They say that home is where the heart is. Turns out it’s also where lots of other things are…
Most of our houses have had a whole previous life before we knew them, when other people lived there instead of us—and every once in a while, a relic of that previous life will turn up unexpectedly and teach us a little more about our house’s past. And depending on what kind of people lived there before us, these relics can be very interesting for a whole variety of reasons.
Here are 42 stories about some of the most bizarre, wacky, cool, or straight up mind-blowing objects that people have ever discovered inside their homes.
I found a VHS tape from a defunct rental store in the basement. Someone had stashed it away in the wood boards of the ceiling and left it there after moving. After some hesitation, I popped it into an old VCR and found that it was some crazy 80s erotic film. I couldn’t stop laughing at the absurdity of it.
Spoonful of Sugar Gone Wrong
I found a spoonful of what turned out to be drug residue on Q-tips in an old dresser drawer in my new house.
We found a stack of acrylic paintings in the basement, all very amateurish. Subjects ranged from creepy little girls to 70s style psychedelic nude ladies. We had our realtor tell the owners to pick them up or they would end up in the trash. They showed up a year later asking for them!
As a bonus, the junk removal guy loved the paintings and asked to keep them.
It’s Not Easy Being Green
In the attic of my house, I found a small frog sculpture made out of metal. It had very pronounced nipples.
It Was Bound to Turn Up One of These Days
We found a .38 revolver hidden in a closet in our new house. We had a police officer friend run the serial number. Turns out it was stolen in a home burglary in 1973. We found it in 1998.
X Marks the Spot
My parents bought a new house when I was 11 and I was super stoked because it had a finished basement that was mine, ALL MINE, to play in with my friends. I technically had more living space than my parents.
The only part of the basement that was unfinished was the laundry room. One day, I was standing on the deep freeze and looked up in the ceiling boards. I discovered that it was totally the treasure hiding spot of the last kid(s) who had lived in that house. Army men. Bubbles. Jacks. Coins. Barbie accessories. Crayons. Anything small that you could hide on the side of a two by four was there. It was pretty awesome!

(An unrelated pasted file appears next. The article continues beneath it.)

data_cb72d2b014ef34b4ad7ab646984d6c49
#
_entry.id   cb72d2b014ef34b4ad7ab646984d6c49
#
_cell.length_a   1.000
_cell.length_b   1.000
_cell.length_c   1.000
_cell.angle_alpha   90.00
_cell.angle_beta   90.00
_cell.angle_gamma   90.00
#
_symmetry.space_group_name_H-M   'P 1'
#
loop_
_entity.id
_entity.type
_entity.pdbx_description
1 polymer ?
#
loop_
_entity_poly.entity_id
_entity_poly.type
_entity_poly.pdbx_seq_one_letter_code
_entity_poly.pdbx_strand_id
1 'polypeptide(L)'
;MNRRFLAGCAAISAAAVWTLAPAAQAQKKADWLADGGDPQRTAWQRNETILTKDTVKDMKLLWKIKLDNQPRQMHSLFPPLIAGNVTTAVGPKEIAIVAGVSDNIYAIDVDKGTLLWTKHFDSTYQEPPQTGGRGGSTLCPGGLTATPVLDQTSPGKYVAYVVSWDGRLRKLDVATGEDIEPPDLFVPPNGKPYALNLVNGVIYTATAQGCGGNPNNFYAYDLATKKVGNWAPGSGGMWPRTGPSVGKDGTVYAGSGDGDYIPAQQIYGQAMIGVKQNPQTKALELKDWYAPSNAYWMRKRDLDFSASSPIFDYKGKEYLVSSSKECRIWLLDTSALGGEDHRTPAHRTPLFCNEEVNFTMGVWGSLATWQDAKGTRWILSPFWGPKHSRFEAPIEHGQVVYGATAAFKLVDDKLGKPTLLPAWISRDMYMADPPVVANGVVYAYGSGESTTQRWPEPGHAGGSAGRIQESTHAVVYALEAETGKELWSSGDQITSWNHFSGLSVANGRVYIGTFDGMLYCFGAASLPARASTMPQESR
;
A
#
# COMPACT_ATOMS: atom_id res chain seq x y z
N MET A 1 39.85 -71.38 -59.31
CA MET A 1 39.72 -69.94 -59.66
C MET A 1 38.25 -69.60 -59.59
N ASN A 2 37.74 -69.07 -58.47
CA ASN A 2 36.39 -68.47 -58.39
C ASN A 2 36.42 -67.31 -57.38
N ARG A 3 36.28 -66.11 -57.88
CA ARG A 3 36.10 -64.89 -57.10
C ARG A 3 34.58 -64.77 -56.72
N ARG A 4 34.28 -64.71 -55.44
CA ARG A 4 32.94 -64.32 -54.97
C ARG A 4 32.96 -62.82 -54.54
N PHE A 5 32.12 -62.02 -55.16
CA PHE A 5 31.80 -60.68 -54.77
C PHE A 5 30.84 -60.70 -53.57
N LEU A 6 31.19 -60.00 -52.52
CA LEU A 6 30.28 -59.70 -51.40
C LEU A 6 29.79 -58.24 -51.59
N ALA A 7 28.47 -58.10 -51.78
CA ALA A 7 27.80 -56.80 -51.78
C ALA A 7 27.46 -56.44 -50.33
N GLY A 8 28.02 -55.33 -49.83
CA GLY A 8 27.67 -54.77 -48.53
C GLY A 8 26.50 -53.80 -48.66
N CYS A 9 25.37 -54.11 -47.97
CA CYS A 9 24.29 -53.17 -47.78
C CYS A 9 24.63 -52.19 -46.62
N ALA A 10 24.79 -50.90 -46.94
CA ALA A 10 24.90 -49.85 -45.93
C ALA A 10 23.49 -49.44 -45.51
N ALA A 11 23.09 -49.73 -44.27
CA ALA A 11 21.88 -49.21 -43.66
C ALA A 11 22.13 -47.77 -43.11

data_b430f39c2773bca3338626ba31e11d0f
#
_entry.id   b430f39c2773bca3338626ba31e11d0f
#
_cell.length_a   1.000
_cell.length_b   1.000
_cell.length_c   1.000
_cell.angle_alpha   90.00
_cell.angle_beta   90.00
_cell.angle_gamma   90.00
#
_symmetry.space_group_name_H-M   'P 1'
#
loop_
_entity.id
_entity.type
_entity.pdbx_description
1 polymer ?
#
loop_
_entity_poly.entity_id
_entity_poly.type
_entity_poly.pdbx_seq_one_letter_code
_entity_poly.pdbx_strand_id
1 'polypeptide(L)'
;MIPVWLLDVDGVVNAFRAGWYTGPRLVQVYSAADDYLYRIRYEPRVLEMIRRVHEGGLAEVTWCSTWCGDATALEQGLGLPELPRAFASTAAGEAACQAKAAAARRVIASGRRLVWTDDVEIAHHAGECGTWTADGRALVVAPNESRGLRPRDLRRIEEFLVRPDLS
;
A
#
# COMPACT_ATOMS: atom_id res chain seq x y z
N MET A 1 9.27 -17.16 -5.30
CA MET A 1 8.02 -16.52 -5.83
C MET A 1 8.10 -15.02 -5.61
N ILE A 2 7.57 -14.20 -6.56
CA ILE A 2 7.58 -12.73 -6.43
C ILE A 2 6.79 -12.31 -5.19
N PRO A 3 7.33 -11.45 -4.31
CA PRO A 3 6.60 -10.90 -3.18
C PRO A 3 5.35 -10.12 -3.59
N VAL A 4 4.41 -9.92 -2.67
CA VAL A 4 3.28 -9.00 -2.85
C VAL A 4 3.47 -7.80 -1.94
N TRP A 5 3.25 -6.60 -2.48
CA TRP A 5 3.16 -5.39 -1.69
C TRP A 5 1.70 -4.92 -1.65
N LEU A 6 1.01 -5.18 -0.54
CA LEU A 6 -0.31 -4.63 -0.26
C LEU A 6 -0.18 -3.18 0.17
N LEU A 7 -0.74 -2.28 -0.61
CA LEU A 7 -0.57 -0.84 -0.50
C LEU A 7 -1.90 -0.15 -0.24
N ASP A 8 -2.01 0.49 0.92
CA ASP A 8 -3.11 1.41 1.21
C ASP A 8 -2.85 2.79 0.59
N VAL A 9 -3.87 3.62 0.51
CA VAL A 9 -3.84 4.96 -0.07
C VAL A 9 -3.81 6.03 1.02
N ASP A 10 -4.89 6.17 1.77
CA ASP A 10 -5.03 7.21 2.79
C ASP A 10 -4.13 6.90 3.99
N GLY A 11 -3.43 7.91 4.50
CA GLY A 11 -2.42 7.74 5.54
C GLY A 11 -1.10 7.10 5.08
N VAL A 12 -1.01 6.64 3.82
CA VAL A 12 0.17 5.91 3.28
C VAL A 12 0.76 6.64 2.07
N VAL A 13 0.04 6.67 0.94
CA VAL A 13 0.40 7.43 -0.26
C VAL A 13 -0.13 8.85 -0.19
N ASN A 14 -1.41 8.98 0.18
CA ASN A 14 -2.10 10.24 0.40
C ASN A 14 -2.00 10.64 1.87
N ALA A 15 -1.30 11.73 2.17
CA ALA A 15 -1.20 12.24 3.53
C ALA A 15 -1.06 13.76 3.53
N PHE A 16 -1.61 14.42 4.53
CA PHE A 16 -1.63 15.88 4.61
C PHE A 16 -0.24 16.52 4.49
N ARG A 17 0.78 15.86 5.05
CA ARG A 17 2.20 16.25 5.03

My kids found a crawl space up in a bedroom. They then found Ken dolls in it—with their hands melted and with razors embedded inside. I did my best to lighten the freakishness and joked that Sid from Toy Story must have lived there.
Room For One More?
I rented a house with a couple of friends a few years ago. In the attic, we found what we would come to call the “Angry Room.”
The stairs led up to the finished part of the attic, and through a heavy wooden door was the unfinished area with no windows or lights. Following the path of narrow carpet scraps as it snaked off into the darkness, you came to a rough door that latched only from the outside. Next to the door was a pull-chain for the single, bare light bulb in the tiny room on the other side of the door. Inside, it was completely featureless, aside from the various metal brackets on the ceiling and two of the walls. The door had scratches on the inside and there were a few small holes in the walls.
But hey, the rent was cheap and it was close to campus.
A Sign of Things to Come
When I rented the property, I moved in and found a large sign in the garage that had the words “Meth house” in big letters. It certainly helped connect the dots about everything else that was wrong with the place…
I found a ticket to the 1934 World’s Fair in Chicago. Unfortunately, it was too late for me to be able to attend.
I found a USB drive belonging to the previous owner of my house. It held thirty photos of his car and one of his wife and baby.
Full of Surprises
My cousin found an honest to gosh hidden room. A bookshelf swung forward and revealed an unfinished place under the stairs. It had a water glass and some Star Wars books from 1996 in it.
Putting the ‘Fun’ in Funeral Home
My parents bought a home that used to be a funeral parlor almost 100 years ago. Dad had never questioned why there was a second wall that went nowhere—until the day a pipe burst and they finally had to cut it open.
Inside, we found a small walled off room that contained hundreds of old bottles, odd equipment, chemicals, perfumed salts, stained glass windows from the original building, and a few old ledgers and accounting books. My parents had no use for this stuff and a local antique shop owner/town historian happily took it when offered.